The AMOCAT Arts Awards recognize those in our community who provide distinctive contributions to the arts. The honorees work hard to support and build our community by innovating in artistic excellence.
From 2004 to 2012, AMOCAT recipients were nominated and selected by the Tacoma Arts Commission. In 2013, the Tacoma Arts Commission collected nominations from the public and selected one finalist in each award category based on the breadth and depth of the nominee's community impact as well as the quality of work being done by the nominee.
There are three categories for recognition: Community Outreach by an Individual, Community Outreach by an Organization, and Arts Patron. Each exhibits vision, dedication, and action in creating a lively arts community in Tacoma.
2013 Arts Patron
Erivan and Helga Haub and family
In 2012, Tacoma Art Museum announced a major donation by Erivan and Helga Haub and family of 280 outstanding works of Western American art along with endowment funds for the care of the collection and funds for a 16,000 square foot museum expansion.
The Haub family gift of a world-class art collection will have a truly lasting legacy on the Tacoma community and greater region, elevating Tacoma’s reputation as a cultural destination. As the only Western American art collection of this caliber in the Pacific Northwest, the Haub family gift will provide an entirely new dimension of cultural offerings to our region, enhancing the appeal of Tacoma as a tourist destination and calling new attention to the diversity and prominence of Tacoma’s many cultural offerings.
“As the history of the Northwest is inextricably imbedded within the history of the greater West, the Haub Collection will strengthen the meaning, value, and historical perspectives of Northwest art within the broader art historical context of American art,” said Stephanie Stebich, Executive Director of Tacoma Art Museum.
Erivan and Helga Haub began collecting Western American art in 1984, and have since amassed one of the most important collections in private hands. Their passion for the West has helped shape their artistic choices, which chronicle the land, people, wildlife, and history of the great American West.
The collection features outstanding works that capture the spirit of the American West including the work of significant historic Western painters such as Albert Bierstadt, Thomas Moran, Frederic Remington, Charles Russell, E. Martin Hennings, and Ernest Blumenschein. The collection also contains works by notable modernist painters, including Georgia O’Keeffe, as well as more contemporary artists such as John Clymer, Tom Lovell, Bill Schenck, and Clyde Aspevig. The works range in date from the 1820s to the present.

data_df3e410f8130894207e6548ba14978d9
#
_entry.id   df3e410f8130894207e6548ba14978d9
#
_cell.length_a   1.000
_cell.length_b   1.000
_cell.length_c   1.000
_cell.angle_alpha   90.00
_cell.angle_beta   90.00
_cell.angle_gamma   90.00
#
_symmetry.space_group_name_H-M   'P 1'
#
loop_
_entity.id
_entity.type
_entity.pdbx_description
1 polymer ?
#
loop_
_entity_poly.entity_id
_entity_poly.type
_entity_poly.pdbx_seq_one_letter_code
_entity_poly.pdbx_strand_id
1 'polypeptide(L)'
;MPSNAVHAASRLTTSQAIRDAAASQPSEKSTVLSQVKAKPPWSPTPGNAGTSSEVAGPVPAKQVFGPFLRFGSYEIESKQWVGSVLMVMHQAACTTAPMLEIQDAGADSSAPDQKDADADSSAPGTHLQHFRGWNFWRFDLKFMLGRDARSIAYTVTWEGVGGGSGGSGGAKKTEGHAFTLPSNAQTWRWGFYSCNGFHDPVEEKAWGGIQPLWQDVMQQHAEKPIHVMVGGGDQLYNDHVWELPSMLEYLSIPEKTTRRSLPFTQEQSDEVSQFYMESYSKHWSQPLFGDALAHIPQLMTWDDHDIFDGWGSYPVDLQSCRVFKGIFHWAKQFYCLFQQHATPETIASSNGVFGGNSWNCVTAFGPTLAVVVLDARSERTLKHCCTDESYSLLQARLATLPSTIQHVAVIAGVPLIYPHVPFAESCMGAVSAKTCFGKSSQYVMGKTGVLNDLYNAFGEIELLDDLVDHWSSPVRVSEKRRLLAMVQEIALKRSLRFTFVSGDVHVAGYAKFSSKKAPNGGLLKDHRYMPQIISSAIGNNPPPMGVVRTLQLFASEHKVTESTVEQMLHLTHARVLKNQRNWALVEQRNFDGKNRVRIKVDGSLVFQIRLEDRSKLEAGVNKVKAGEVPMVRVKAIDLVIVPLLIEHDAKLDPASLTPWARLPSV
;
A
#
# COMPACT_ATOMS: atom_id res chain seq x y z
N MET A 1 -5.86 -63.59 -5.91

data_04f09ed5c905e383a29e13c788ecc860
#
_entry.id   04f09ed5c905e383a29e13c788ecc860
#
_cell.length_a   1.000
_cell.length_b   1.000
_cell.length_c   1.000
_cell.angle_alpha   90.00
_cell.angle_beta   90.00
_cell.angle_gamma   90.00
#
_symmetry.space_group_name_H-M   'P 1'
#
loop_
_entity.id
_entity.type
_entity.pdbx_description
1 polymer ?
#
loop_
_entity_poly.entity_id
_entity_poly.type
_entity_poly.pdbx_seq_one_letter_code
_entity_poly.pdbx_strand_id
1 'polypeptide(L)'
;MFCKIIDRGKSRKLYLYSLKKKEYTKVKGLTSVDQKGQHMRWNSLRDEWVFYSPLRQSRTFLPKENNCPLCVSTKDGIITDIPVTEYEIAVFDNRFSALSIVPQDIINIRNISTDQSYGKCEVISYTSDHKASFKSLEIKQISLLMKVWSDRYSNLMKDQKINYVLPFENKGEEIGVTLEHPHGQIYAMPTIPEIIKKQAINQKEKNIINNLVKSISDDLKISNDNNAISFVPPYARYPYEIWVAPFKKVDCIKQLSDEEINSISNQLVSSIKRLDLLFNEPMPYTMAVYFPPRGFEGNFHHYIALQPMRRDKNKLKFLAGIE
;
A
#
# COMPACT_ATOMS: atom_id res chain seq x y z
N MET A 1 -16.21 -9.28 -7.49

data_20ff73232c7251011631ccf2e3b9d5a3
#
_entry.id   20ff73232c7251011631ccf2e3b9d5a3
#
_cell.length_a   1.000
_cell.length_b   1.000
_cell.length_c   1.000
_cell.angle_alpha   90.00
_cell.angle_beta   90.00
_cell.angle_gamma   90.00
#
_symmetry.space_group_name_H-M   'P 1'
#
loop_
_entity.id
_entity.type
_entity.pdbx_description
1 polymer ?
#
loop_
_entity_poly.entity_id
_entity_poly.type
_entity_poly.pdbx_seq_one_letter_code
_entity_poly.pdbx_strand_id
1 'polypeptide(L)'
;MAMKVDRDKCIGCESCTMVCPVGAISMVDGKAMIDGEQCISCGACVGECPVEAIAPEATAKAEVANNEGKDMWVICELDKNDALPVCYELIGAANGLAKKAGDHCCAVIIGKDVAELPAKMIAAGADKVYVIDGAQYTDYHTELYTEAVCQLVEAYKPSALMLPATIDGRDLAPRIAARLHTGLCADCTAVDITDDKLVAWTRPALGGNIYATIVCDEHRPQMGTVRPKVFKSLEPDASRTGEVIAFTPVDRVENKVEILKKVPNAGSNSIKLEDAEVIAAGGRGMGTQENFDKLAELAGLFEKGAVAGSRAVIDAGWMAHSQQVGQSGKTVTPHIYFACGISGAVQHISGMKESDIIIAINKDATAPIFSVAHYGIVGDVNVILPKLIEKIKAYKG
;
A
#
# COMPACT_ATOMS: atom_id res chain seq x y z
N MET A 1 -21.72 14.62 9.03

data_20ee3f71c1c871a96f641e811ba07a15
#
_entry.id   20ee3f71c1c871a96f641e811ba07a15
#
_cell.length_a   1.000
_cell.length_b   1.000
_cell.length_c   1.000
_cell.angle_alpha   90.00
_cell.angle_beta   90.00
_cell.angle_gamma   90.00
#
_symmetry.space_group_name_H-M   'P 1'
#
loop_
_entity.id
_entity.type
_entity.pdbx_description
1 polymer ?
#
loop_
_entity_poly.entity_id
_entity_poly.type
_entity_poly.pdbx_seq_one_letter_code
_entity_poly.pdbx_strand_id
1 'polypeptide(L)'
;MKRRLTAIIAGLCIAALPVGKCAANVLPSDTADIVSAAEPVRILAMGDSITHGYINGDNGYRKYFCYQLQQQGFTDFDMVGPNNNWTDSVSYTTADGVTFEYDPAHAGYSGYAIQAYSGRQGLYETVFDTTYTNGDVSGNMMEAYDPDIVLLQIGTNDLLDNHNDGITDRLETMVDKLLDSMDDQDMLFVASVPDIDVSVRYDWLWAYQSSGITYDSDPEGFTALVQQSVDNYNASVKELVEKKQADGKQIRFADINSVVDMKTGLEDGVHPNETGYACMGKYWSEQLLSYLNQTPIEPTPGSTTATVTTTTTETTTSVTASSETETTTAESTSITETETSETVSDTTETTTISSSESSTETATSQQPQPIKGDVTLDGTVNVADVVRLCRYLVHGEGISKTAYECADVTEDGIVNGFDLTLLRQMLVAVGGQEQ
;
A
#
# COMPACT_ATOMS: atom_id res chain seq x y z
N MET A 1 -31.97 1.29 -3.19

Originally from Germany, Erivan and Helga Haub have had close personal and business ties to the Pacific Northwest and specifically Tacoma, where their three sons were born. Their family business, The Tengelmann Group, is an international company with diversified retail and investment operations in Europe and North America. Their love and passion for the American West inspired the Haub family to become fervent collectors of Western American Art over the last 30 years.
2013 Community Outreach by an Organization
Puget Sound Book Artists
Since 2010, Puget Sound Book Artists has been carrying out its mission to create a spirit of community among book artists and those who love books. The organization has exhibited a deep and ongoing commitment to creating a welcoming and educational community for book artists of all skill levels to collaborate and share their work with the public.
Perhaps the most publicly visible work of PSBA is its annual juried book arts exhibition, which continues to grow each year. “There are limited venues for book arts to be displayed so we feel strongly about the opportunity to showcase the book arts,” said Rochelle Monner, president of PSBA.
PSBA strives to increase educational opportunities for individuals as well as foster excellence by bringing book arts experts to Tacoma for lectures and workshops. Past workshops have included making paper with nationally known artist Velma Bolyard, learning about the business of art with Laura Russell of 23 Sandy Gallery in Portland, and book design with Kevin Steele. Lecturers have included Shawn Sheehy, one of the world’s leading pop-up book designers, and Diane Stemper, whose work connects art and science.